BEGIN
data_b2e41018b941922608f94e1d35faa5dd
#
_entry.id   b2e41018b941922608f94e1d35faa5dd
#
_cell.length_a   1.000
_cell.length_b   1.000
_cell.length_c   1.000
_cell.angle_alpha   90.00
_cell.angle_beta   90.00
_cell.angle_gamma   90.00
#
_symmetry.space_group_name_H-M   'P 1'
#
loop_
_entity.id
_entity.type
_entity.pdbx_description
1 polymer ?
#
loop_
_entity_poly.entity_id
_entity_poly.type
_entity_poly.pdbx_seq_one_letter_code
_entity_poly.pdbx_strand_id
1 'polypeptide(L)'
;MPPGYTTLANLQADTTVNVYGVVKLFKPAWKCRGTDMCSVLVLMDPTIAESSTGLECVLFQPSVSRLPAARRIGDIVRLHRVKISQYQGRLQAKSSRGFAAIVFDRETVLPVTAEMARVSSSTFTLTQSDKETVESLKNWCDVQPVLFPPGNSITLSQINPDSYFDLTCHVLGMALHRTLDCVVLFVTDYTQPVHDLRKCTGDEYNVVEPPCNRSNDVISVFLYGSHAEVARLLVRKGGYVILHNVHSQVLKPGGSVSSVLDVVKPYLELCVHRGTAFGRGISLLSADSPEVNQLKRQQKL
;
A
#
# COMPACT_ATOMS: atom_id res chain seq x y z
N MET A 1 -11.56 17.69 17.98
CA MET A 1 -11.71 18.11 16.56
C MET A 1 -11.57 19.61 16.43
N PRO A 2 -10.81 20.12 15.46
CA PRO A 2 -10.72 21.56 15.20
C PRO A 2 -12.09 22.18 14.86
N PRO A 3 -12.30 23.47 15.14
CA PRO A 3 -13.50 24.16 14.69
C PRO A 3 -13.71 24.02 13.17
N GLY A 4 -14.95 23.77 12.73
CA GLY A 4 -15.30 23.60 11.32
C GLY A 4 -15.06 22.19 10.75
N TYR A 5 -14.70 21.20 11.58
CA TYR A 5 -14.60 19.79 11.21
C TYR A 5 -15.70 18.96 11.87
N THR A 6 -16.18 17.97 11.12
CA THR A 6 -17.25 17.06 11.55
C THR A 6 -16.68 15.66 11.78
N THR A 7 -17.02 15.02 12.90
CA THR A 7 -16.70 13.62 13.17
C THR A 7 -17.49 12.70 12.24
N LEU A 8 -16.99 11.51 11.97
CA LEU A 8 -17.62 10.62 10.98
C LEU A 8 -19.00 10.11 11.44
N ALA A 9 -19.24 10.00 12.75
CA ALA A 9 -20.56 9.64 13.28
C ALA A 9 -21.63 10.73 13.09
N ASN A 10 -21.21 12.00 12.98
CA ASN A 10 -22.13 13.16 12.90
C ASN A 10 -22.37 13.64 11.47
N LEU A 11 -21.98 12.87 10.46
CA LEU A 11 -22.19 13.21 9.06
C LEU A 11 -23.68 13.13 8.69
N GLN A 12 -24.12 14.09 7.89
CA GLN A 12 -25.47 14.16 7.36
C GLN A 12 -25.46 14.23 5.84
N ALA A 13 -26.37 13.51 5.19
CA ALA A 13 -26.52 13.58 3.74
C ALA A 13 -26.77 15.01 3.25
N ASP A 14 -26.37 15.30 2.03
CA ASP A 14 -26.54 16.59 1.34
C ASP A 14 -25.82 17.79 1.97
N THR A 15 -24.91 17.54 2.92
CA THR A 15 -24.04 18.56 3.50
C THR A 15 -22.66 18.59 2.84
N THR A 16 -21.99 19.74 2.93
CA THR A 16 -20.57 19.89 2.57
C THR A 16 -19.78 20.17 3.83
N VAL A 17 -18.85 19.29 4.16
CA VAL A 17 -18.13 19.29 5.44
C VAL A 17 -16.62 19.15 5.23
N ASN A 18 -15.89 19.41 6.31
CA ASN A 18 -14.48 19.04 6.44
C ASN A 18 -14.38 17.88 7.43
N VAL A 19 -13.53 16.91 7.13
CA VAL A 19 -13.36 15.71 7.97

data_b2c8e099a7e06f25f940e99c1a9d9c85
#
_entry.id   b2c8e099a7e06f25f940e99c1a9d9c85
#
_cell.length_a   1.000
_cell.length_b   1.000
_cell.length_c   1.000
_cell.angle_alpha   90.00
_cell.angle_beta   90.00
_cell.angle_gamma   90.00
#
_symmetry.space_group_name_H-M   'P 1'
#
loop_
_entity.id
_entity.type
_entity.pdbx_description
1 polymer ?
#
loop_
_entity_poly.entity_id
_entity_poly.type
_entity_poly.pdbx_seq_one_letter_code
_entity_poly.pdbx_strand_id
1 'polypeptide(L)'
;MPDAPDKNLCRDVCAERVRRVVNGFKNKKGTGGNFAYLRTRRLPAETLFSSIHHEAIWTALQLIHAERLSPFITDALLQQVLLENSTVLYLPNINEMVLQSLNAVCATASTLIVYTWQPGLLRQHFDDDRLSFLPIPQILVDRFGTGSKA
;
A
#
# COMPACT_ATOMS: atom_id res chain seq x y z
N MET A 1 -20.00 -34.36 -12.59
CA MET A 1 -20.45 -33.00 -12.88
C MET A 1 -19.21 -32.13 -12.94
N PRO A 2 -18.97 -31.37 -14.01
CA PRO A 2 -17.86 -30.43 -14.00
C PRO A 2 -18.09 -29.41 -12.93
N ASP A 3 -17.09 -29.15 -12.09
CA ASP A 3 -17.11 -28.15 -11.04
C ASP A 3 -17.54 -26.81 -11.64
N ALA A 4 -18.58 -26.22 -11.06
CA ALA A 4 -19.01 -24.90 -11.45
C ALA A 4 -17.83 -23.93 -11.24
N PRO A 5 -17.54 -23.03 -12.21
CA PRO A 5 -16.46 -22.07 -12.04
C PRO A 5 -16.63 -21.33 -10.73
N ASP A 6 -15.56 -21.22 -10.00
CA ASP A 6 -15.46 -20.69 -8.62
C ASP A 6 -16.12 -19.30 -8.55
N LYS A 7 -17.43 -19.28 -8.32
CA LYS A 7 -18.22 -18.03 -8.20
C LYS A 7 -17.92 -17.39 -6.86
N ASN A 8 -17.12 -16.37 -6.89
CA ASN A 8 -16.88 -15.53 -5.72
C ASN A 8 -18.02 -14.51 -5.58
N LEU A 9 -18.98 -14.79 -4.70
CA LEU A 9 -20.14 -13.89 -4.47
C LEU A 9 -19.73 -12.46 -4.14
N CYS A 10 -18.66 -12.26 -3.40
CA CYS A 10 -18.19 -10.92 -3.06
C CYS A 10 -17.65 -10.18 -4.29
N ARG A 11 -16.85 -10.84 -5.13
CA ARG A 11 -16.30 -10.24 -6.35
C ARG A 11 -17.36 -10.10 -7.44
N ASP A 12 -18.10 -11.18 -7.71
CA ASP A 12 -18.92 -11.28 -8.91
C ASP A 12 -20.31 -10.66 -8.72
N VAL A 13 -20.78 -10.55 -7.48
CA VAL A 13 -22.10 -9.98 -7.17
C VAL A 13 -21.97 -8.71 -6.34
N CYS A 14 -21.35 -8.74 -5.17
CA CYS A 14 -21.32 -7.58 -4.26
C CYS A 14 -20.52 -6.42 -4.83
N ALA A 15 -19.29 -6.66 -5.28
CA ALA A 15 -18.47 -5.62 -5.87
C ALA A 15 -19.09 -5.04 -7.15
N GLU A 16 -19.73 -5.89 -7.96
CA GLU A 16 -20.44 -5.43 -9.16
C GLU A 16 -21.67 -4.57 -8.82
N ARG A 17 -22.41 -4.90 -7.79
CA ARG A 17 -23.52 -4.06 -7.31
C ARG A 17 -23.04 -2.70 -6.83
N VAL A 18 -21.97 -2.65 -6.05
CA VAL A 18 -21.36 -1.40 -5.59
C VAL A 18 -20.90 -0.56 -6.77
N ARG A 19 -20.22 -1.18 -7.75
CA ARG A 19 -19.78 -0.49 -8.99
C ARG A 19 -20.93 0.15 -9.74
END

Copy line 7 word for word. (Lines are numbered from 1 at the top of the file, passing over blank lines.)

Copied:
_cell.length_c   1.000